If you’re an indie author like me, you’ll already have made the discovery that ‘Write it and they will come’ does not work. It will never work.
It doesn’t matter how good your writing is: how gripping your plots, relatable your characters, polished your prose. Your writing will languish unread, unless you find ways to get readers to clap eyes on it.
Fortunately I like a challenge, and I like learning new stuff, so this doesn’t bother me much. In the past year, I’ve had more than a few ‘Eureka!’ flashes of inspiration which quickly turned to ‘Meh …’ realisations. I pick myself up, dust myself off and try something else.
… but also I keep doing what I’m doing – constantly refining and trying to do it better. Building an audience requires dedication and commitment. It ain’t gonna happen over night.
Who needs video games to keep them entertained? This stuff is FUN!
The trouble with being a full-time coursebook writer is that you’re always preparing lessons for others to teach.
With the drawn-out publishing process, there’s about a year’s development from concept to finished work. Even then, the book has to jump through bureaucratic hoops to be approved by the relevant education authorities, before final printing and distribution. By the time you’re actually getting royalties, (usually the only form of feedback you’ll ever get) the work itself may be a distant memory.
It’s all a little … abstract.
That’s why I enjoy opportunities to teach. For me, they’re recreation, not work. They’re also a way of keeping myself grounded.
It has happened again. A couple of days away in our campervan, and I’ve come back with a new tale to tell.
It is not something that actually happened – thankfully – but it was definitely inspired by the place we stayed and what we experienced there. It is a unique tale, then, which would not have been conceived anywhere else.
You’ll have to wait a while to read ‘Badger Hill’, as I’ve submitted it for a competition with my local writers’ group and don’t want to disqualify my entry through conflicting ideas about what constitutes ‘prior publication’.
It’s a little darker than most of my output, although it starts off innocuously enough. A woman receives a minor injury at the end of the first stage of a multi-day hike. At least the campground is idyllic …
My output of stories has been prolific over the past months. Clearly, a world-record series of lockdowns here in Victoria has been good for something!
However, ‘Write it and they will come’ isn’t proving to be a sensible way of getting my writing to readers.
I ruefully recognise that I only started reading some of my favourite contemporary authors after an obituary in the media. That’s a little long-term for this writer. I’d rather be read alive than dead.
The volcanic plains of southwestern Victoria sweep down from the craggy Grampians and Victoria Ranges in the north to the Bass Strait coast, where they are abruptly truncated at sandstone and limestone cliffs or hemmed by soft dunes and marshy lagoons.
From east to west, the Newer Volcanics Province extends 400 kilometres from Melbourne to the South Australian border. It contains over 400 volcanoes, of which Tower Hill is one of the newest, having erupted as recently as 5,000 years ago. Tower Hill is one of the world’s largest maar (cinder cone) volcanoes.
The Bellarine Peninsula juts between Port Phillip Bay and wild Bass Strait like the knobbly head of a monstrous sperm whale, toothy jaws agape.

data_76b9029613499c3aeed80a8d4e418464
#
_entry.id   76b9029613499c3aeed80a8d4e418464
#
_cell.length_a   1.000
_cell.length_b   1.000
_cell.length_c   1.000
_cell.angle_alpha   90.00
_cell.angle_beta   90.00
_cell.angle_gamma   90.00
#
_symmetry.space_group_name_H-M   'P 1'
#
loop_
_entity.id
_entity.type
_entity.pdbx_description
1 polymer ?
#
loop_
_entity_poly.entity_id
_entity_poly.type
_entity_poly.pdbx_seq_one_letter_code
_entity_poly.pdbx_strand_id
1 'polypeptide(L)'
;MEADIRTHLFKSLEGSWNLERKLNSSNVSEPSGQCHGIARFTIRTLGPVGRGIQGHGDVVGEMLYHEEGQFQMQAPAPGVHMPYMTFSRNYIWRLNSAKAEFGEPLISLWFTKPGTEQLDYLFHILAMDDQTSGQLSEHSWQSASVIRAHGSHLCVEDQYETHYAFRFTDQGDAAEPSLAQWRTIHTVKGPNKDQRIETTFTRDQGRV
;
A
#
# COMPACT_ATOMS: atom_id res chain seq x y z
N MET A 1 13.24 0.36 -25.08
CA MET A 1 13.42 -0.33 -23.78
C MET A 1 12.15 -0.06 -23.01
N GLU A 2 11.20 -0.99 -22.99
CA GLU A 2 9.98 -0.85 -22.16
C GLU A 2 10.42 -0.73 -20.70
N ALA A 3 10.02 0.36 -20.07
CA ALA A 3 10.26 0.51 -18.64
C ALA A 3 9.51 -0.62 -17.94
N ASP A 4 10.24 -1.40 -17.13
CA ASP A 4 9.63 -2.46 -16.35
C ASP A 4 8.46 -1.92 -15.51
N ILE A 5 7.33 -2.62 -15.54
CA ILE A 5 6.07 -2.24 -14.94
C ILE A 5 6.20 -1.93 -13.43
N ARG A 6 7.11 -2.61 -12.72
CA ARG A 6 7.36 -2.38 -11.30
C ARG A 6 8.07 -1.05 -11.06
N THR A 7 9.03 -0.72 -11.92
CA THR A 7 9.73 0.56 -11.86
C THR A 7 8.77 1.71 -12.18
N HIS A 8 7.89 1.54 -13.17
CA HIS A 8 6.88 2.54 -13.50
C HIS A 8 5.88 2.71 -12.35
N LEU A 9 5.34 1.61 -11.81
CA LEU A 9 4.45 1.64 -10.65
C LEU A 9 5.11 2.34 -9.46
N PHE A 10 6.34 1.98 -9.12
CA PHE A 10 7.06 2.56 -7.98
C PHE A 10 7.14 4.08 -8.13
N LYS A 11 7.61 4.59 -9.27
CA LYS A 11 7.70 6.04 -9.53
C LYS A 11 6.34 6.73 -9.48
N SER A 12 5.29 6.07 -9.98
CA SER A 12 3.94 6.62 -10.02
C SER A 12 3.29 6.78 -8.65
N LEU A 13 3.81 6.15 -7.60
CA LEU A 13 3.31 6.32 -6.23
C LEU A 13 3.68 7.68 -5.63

Our northern shores are nibbled by the choppy waves of Corio Bay and Outer Harbour; our southern beaches are thrashed by the big surf. In the jaws of the whale lies quiet Swan Bay. The chain of sand islands which almost close the mouth are the whale’s teeth.
Under the whale’s chin lies the fearsome Rip. All vessels that enter and leave Port Phillip Bay must run this gauntlet.
The little creek near my house is my favourite walking route. Once it was an important thoroughfare for the Wadawurrung people — from the Bay to the waterholes which are the only permanent fresh water in the area. They called the creek Gurnang.
After ‘settlement’ (i.e. theft) of the lands around Port Phillip Bay (Narrm Narrm) by British colonists from 1835 onwards, our peninsula was largely cleared of native vegetation and became an important agricultural hinterland for the bustling port city of Geelong.
When my wife and I came to this area in 2002, the creek, now known as Griggs Creek, was a weed-choked seasonal trickle of water on the edge of town, bordering low-grade pasturage with a few cattle dotted across it.
I’m no great fan of urban sprawl, and was concerned to discover that plans were afoot to build 3,000 dwellings on the other side of the creek — in effect, a brand-new township.
In the event, this well-planned development has brought both recreational and environmental benefits to our community.
Where there was once a gullied cow paddock, there are neat streets of houses — but also wetlands teeming with life. A walking and cycling track winds through parklands planted with indigenous shrubs and trees to the Bay and a perfect view of the You Yangs peaks on the opposite shore.
When I was a kid, growing up in the 1970s on the outskirts of London, there was a TV sit-com that I adored. A quirky, optimistic show with wit and warmth, in the best tradition of British comedy. It was called The Good Life, with Felicity Kendal and Richard Briers.
It was the story of an irrepressibly resourceful couple in a snooty middle-class suburb of London, who absconded from the rat race in pursuit of self-sufficiency. How I loved that show, and the curiously romantic idea of ploughing up one’s lawn to grow potatoes and keep a brace of pigs …
Australia-bound for the Good Life
When my wife and I moved to Australia in 2001, we finally had the space to pursue our own Good Life (sans porcine companions). We were keen to grow a significant proportion of our own fruit and veg.